History of the United States Grand Prix West, Detroit, Dallas, and Caesars Palace Grand Prix’s.

United States Grand Prix formula 1


Formula 1 will be adding a second Grand Prix in the United States in 2022, heading to Miami, Florida for the first time. The United States throughout F1 history has used ten other circuits across the country since the 1950s. The current United States Grand Prix has been held in Austin, Texas since 2012.

In this article, we will look at the GP histories of American F1 races that were not considered to be the United States GP but rather a complimentary race on the schedule. We will take a look at four different circuits in four different states and in March 2022 we will be able to add the Miami GP to this mix. Here are the histories of the United States Grand Prix west, Detroit, Dallas, and Caesars Palace Grand Prix.



The beautiful state of California and the city of Long Beach were home to Formula for eight years and were the counterpoint to the United States GP East that took place on the east coast at Watkin Glenn.

Long Beach was a tough street circuit that challenged drivers and their cars dealing with multiple chicanes and sharp hairpins. If the F1 cars could survive the heavy pressure on their brakes, gearboxes, and suspension simply making it to the finish line would be considered a success.


Formula 1 kicked off the first United States Grand Prix West in 1975 and Long Beach did not disappoint, perfect for racing with temperatures reaching 21degress Celsius. The race attracted many of F1’s former champions and great drivers to help promote the race. The likes of Juan Manuel Fangio and Phil Hill amongst the others would not be disappointed with the race.

Ferrari and Austrian Clay Regazzoni secured the first pole position on Saturday and on race day Regazzoni had no issues at the start maintaining his lead. As Regazzoni pulled away from the pack the real battle was between Frances Patrick Depailler driving in Tyrell and Britain’s James Hunt in his McLaren. Hunt, who was in the third position, stayed close to Depailler making numerous attempts to overtake the Frenchman in the opening laps of the race.


On Lap 4 Hunt dove to the inside of Depailler heading into a hairpin, Hunt could not stay on the track and when he attempted to return on the track Depailler forced him into a wall. Austria’s Nikki Lauda driving for Ferrari was not far behind the melee in fourth place and took advantage of the situation passing Depailler, hopping two positions into second place.

Reggazzoni by the end of the race had a comfortable forty-second lead over his teammate Lauda. Ferrari scored a 1-2 finish with Depailler who slipped to seventh place and battled back for third place on the podium.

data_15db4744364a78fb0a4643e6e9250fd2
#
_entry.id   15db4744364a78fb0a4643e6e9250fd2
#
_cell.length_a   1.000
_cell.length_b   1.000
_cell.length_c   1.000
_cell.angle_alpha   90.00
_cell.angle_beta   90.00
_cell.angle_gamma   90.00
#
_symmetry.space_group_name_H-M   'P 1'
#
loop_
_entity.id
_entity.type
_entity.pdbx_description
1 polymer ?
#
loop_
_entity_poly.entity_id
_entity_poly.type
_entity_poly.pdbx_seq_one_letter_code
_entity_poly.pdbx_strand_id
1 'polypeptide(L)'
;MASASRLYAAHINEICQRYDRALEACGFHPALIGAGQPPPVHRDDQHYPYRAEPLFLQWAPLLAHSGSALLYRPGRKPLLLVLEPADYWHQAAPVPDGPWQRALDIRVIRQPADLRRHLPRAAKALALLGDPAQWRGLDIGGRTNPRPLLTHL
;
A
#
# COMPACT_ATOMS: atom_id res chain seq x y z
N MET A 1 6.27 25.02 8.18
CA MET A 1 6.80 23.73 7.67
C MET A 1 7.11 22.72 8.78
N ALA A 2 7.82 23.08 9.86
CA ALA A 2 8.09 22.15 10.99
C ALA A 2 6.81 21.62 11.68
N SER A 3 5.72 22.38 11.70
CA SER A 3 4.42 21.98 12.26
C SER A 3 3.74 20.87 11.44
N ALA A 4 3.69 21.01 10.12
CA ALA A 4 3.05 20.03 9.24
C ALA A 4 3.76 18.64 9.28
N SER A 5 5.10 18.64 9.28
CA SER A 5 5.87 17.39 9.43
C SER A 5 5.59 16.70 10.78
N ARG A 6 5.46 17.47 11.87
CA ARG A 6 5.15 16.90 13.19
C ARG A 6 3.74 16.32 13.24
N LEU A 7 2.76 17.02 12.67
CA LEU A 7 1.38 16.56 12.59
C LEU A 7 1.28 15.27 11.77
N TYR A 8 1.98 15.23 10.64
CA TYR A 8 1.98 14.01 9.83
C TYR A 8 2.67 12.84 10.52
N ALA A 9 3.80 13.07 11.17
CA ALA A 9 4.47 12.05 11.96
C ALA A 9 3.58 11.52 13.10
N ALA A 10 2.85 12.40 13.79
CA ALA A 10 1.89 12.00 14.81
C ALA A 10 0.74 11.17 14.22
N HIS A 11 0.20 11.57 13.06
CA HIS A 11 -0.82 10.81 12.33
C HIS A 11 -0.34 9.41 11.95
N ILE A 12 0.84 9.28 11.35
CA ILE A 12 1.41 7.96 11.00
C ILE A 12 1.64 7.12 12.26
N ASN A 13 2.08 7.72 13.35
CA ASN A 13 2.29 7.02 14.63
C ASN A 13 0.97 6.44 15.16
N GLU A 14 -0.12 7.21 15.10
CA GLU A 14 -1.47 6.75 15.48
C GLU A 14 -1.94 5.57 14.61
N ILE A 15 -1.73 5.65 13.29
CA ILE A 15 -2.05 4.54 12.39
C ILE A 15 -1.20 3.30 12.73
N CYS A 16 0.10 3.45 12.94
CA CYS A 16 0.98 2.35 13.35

In 1971 Long Beach provided fans with another stellar race that would feature yet another three-way battle for 1st place. The great battle was between Lauda still with Ferrari, American Mario Andretti driving for Lotus, and South Africa’s Jody Scheckter in a Wolf. The three drivers qualified in the above order and were only separated by less than half a second.

When the lights went out at the start of the race, Scheckter was able to fly past Andretti and Lauda to take the lead. Andretti survived the start of the race and moved up to second place and began pressuring Scheckter immediately with Lauda trailing closely in third.


Scheckter held the American off until one of his tires began to lose air pressure, giving Andretti a chance to overtake him on lap 77. Scheckter fell even further from first place to third, unable to stop Lauda from passing him too. Now Andretti had the Ferrari to contend who was seeking their second win in a row at the GP battling at multiple corners blocking Lauda from overtaking him.


Andretti became the first American to win a United States GP in his home country. Lauda finished in second place less than a second behind the American and Scheckter had to content himself with third.


Ferrari seemed to enjoy the sunny weather of California performing well at the circuit claiming another pole position this time with Argentina’s Carlos Reutemann behind the wheel. His teammate Canadian Gilles Villeneuve qualified in second place, ensuring the front of the grid was Ferrari red. Villeneuve had the better start taking Reutemann’s spot in the lead until the young Canadian crashed on lap 38.

Reutemann, who had an awful start to the race, kept falling to fourth place and now had to deal with passing Lauda who was in third ahead of him. Lauda suffered from an ignition problem on lap 27 which made Reutemann’s life much easier.


Reutemann benefited from his competitors’ crashes or car troubles and took over the lead of the race and did not relinquish it as he crossed the finish line. Ferrari had won their race in Long Beach and Andretti returned to the podium in second place with Depailler adding his second third-place finish at the GP.


Baseball in the United States is easily one of the most popular sports and fans certainly love it when a player hits a grand slam to win the game. In 1979 Gilles Villeneuve and Ferrari would hit their own grand slam in front of one hundred thousand fans.

Villeneuve came into the race winning the previous GP in South Africa and went on to take pole position by a narrow margin of 0.041 seconds over Reutemann who now drove for Lotus. Villeneuve on race day would complete his grand slam performance never losing the lead of the race, scoring the fastest lap and of course winning the race.


Ferrari added their second win in a row at Long Beach and third win overall at the circuit. Scheckter added to Ferrari’s celebration finishing in second giving La Scuderia a 1-2 finish. Australian Alan Jones finished in third place driving in Williams, nearly one minute behind Villeneuve.



In 1980 another grand slam was hit out of the park, this time with a young Brazilian driver by the name of Nelson Piquet taking the swing. Piquet, who drove for Brabham, took pole position with what a far superior car any of his competitors could muster.